Taking a drive down the backroads of some of America’s farms brings to mind the old saying “the old gray mare ain’t what she used to be.” In fact, the mare is often not a horse at all, but may be an alpaca, llama or some other type of exotic breeding animal.

On June 16, 2006, The New York Times article “The New Face of Farming,” (registration required) discussed this recent trend of niche, hobby and artisan breeders raising a variety of animals, including llamas, alpacas, heirloom chickens and belted and white Galloway cattle.

Although this new type of animal husbandry can be a true joy, legal pitfalls can abound, including disputes on the terms of the contract of sale, arguments over whether a warranty applies, interstate transportation of the animal from an out-of-state auction site, and whether any UCC and/or state statutory liens are on the animal.

Our office has dealt with a variety of these issues from reviewing basic contract rights to full litigation.Whether you breed or purchase alpacas, llamas, horses or any of the other types of new and exotic animals, it is important to think about your legal rights before the sale. Some questions to ponder include:

  1. How are disputes handled under the terms of the contract of sale? For instance, some sales contracts require that written notice be given to the seller and veterinarian of the seller before a claim is made. Further, some contracts require that the seller’s veterinarian be permitted to examine and treat the animal to remedy the physical problems. Additionally, who pays for the animal’s medical treatment and board during the period? It is important to know what your obligations are under the contract to avoid any impairment of your legal rights.
  2. Does the contract contain any express warranties? Some contracts may provide a warranty for the animal. In some cases, the warranty may be based on age of the animal, while others may be a simple year term from the sale. Further, some warranties may allow the seller the option of replacement with a “like” animal, replacement of the money paid or a credit for the buyer. Further, even though a warranty may expire, particular actions by either the buyer or seller may permit the warranty to be extended.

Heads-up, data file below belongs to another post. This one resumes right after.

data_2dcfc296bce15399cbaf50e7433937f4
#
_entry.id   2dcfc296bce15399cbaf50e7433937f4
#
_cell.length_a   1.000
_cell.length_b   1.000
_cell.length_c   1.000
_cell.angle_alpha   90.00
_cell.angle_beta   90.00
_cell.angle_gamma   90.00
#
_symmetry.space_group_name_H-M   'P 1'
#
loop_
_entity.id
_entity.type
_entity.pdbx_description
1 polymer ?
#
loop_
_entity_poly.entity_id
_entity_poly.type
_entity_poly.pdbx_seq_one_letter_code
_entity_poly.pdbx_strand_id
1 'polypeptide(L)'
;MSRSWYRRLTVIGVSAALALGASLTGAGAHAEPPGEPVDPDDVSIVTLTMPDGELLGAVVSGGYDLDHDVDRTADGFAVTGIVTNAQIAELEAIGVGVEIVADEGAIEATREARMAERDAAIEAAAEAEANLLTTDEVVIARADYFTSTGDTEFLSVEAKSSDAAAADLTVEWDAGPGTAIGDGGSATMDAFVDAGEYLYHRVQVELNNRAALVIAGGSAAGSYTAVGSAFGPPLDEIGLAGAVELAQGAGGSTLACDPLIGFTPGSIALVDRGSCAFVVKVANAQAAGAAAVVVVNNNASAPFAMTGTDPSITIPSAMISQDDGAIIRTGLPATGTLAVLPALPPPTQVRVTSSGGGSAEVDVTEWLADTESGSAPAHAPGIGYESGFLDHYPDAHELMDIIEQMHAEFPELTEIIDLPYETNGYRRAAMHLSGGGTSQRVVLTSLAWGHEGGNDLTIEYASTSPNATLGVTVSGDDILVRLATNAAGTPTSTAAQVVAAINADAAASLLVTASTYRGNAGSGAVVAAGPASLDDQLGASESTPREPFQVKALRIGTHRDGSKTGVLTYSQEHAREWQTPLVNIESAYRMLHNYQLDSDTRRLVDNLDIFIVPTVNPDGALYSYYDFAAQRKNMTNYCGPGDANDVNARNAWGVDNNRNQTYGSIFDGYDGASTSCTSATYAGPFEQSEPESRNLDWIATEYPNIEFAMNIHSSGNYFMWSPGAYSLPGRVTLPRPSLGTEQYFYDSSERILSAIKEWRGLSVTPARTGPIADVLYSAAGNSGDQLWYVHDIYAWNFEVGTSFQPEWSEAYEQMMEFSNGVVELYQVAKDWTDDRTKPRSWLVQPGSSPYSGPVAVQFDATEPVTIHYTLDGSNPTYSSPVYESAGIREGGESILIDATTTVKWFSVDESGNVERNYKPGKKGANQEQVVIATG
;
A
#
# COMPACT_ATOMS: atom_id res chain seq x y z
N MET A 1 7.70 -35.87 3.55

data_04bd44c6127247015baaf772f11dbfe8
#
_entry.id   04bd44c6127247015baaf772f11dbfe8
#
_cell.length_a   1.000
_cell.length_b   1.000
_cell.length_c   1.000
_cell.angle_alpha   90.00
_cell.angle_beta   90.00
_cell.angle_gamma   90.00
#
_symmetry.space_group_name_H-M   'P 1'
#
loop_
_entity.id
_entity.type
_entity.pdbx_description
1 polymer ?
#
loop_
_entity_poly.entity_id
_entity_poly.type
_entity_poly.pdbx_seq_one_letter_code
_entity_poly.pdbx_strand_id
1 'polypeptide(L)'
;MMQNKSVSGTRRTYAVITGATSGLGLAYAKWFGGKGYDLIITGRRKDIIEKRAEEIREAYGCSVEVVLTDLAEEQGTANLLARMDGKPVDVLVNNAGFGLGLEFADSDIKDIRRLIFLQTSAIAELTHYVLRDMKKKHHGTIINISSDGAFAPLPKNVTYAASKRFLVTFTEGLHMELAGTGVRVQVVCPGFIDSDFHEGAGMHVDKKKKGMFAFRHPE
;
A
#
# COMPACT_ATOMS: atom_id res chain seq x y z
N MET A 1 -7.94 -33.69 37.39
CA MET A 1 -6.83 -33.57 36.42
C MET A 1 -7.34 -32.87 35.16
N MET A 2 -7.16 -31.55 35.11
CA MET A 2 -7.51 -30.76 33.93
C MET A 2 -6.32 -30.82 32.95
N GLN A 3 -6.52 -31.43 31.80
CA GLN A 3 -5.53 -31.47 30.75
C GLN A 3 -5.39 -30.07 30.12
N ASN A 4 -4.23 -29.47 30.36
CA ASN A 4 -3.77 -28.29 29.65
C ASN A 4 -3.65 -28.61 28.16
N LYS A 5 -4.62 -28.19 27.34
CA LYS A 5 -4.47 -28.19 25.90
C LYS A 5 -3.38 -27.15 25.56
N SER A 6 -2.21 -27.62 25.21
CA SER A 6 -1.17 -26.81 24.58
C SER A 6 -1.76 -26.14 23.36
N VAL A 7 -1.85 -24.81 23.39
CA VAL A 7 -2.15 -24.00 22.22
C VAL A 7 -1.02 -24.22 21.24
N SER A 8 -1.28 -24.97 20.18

3. Has the animal been properly examined? Whether you’re the buyer or seller, it is important to have the animal fully examined by a trained medical professional, including having a copy if the animal’s full medical history. This way you can ensure that all necessary vaccinations and examination have been given to the animal before the purchase. Additionally, for purchasers, it is important to physically examine the animal by a trained veterinary professional whom you know and respect, and who can ask the right medical questions.
  4. Are UCC or state statutory liens on the animal? Certain state statutes will allow creditors to place stablemen’s liens on animals. Further, there may be UCC liens placed on the animal. It is important to have your attorney review whether any liens are on the animal before purchase or sale.
  5. What state statutes need to be complied with to transport the animal across state lines? Each state has their own guidelines on transporting animals interstate. It is important to review with your attorney and veterinarian what those statutes are and the appropriate medical certifications to be obtained before the animal is transported across state lines.

These are just a few of the questions to ponder before buying or selling exotic animal. This new niche of animal husbandry can provide great satisfaction to both new and more experienced breeders. However, as everyone knows, ounce of prevention is worth a pound of cure. Knowing your legal rights and remedies ahead of time can save your both time and expense. 

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